The following steps will enable the desired functionality.
Type about:config into the address bar and press Enter.
Right-click -> New -> Boolean -> Name: network.protocol-handler.external.magnet -> Value -> true
Right-click -> New -> String -> Name: network.protocol-handler.app.foo -> Value -> /usr/bin/azureus
Ensure network.protocol-handler.expose-all is set to true
I have been happily using my notebook without problems since I posted my last update. I was enjoying using it so much I decided to take advantage of the low RAM prices and upgrade from 2GB to 4GB. Running a 64bit version of Gentoo I was just expecting to plug the stuff in, it be detected and that be the end of it. To my horror the bios reported 4GB but Gentoo was only seeing 3GB. The majority of posts of people struggling with 4GB of RAM were those running a 32bit system. I applied 2 bios updates to my system (currently running bios version 2.10) in the hope that would fixed the problem, alas no. Continue reading "Gentoo Linux – Toshiba Satellite X200/X205 (part 6)"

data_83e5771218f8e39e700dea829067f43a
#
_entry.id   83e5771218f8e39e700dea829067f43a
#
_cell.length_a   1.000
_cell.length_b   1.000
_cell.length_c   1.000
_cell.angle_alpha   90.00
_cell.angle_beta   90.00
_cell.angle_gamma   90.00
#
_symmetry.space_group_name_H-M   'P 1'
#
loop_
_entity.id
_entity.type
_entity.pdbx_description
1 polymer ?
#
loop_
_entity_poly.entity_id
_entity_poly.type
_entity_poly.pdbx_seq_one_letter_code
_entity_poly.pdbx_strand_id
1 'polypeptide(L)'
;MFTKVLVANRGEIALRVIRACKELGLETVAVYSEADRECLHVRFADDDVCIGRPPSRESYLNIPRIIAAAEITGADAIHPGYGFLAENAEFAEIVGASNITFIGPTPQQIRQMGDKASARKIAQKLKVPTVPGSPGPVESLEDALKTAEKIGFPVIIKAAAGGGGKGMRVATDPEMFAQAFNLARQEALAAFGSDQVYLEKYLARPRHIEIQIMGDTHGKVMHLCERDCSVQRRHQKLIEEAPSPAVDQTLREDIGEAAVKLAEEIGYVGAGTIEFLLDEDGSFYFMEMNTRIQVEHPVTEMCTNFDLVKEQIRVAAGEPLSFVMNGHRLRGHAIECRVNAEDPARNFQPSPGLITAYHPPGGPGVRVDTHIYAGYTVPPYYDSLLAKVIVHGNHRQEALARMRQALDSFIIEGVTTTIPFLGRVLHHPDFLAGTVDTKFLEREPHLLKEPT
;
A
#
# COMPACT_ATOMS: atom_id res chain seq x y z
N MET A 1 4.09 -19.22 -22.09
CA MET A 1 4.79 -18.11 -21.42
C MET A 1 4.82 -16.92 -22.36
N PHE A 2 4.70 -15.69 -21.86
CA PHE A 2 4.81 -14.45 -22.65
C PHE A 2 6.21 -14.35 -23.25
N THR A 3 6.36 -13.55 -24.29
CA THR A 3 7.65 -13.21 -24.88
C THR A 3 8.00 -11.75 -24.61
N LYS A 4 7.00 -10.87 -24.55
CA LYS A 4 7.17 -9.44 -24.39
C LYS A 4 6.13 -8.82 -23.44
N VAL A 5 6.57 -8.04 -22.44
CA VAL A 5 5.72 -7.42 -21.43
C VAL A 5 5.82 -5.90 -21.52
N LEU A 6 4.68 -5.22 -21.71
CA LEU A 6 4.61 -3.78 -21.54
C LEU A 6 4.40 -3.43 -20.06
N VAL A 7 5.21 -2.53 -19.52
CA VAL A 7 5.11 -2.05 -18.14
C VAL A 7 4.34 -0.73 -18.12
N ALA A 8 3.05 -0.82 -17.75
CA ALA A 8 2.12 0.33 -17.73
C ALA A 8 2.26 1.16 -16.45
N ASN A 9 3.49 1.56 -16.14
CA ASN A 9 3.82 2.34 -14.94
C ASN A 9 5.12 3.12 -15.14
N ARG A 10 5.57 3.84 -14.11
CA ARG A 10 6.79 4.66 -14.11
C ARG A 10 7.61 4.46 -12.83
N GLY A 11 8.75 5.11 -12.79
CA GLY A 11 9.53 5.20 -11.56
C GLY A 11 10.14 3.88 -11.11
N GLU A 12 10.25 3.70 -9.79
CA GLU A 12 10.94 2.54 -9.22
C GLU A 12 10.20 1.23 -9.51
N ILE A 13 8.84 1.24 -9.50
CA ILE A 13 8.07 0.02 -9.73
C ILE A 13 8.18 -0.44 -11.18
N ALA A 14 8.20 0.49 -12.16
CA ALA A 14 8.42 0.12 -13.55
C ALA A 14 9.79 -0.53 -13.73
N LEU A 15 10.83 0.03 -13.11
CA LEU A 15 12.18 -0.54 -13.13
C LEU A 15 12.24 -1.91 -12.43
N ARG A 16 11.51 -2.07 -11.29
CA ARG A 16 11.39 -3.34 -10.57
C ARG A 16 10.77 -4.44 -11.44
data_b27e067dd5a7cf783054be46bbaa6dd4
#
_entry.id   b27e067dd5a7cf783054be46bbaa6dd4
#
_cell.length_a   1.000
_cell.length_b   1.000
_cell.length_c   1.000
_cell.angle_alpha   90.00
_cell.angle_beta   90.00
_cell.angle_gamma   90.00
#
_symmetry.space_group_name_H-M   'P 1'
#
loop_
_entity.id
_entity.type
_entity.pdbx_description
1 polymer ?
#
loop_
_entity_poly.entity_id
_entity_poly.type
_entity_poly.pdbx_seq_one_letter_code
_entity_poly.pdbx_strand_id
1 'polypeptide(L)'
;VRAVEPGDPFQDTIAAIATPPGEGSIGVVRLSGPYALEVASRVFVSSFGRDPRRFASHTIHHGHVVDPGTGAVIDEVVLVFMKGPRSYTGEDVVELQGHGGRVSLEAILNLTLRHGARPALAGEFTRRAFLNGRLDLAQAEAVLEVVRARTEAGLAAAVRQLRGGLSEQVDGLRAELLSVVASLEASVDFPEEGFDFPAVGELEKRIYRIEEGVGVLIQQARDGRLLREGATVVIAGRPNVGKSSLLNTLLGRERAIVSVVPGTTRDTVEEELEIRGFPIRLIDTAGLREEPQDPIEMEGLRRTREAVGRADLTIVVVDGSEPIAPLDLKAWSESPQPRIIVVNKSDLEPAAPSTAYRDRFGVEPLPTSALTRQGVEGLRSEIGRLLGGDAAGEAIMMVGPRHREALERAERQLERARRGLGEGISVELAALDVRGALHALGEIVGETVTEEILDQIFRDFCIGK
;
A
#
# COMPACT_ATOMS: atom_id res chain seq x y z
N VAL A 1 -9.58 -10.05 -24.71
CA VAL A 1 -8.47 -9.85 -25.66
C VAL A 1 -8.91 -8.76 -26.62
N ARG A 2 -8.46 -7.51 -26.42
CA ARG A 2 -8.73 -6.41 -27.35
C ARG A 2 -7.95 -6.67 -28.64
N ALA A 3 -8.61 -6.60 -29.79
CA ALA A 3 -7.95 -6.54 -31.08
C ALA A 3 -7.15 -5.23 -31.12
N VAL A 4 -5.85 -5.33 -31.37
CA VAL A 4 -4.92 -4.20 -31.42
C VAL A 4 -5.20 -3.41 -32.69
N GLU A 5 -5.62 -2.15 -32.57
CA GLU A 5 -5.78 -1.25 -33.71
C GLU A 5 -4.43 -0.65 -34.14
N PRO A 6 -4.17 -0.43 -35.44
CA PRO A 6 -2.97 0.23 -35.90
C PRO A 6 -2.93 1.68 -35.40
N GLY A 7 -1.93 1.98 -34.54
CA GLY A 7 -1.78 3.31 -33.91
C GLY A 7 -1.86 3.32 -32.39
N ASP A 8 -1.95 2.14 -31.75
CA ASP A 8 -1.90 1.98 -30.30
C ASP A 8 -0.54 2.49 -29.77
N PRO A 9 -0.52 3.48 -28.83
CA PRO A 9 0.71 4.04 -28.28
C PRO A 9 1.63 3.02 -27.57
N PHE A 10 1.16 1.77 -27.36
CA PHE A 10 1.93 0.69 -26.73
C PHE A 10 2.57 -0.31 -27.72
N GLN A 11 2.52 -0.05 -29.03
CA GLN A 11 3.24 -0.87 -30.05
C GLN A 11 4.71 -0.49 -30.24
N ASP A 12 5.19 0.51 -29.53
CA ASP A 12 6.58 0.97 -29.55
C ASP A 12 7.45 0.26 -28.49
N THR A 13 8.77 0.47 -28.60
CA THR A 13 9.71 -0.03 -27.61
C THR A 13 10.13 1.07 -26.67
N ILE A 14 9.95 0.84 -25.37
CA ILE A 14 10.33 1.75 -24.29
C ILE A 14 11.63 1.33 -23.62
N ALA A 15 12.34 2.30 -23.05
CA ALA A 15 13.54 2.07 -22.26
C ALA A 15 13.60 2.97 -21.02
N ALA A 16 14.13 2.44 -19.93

SOUND!!! Yes it is now possible to get the ALC268 hda-intel audio chipset working along with the headphone jack. It has taken a few hours trying to hack a solution together from notes relating to other distros but I finally have something acceptable. I guess you want to know how to do it, instructions now follow.
I am using the gentoo-sources kernel 2.6.23-gentoo-r4 without alsa compiled in. Alsa will be compiled as a module. I am using the latest Alsa drivers 1.0.15. You may need to unmask and emerge the packages listed below.
At this point I got some sound from the speakers and the 1.0.15 drivers gave me slightly different mixer options over the 1.0.14 drivers.The key to getting everything working is adding the following line to /etc/modprobe.conf
options snd-hda-intel model=toshiba
Reboot or restart alsasound to get the sound working. The headphone jack should mute the speakers when headphones are plugged in and unmute when they are removed. The sound from the speakers is also noticeably louder and richer and the integrated sub is generating the lower frequencies. I have not tried the other i/o jacks on the front of the notebook so I cannot say for sure if they are operational.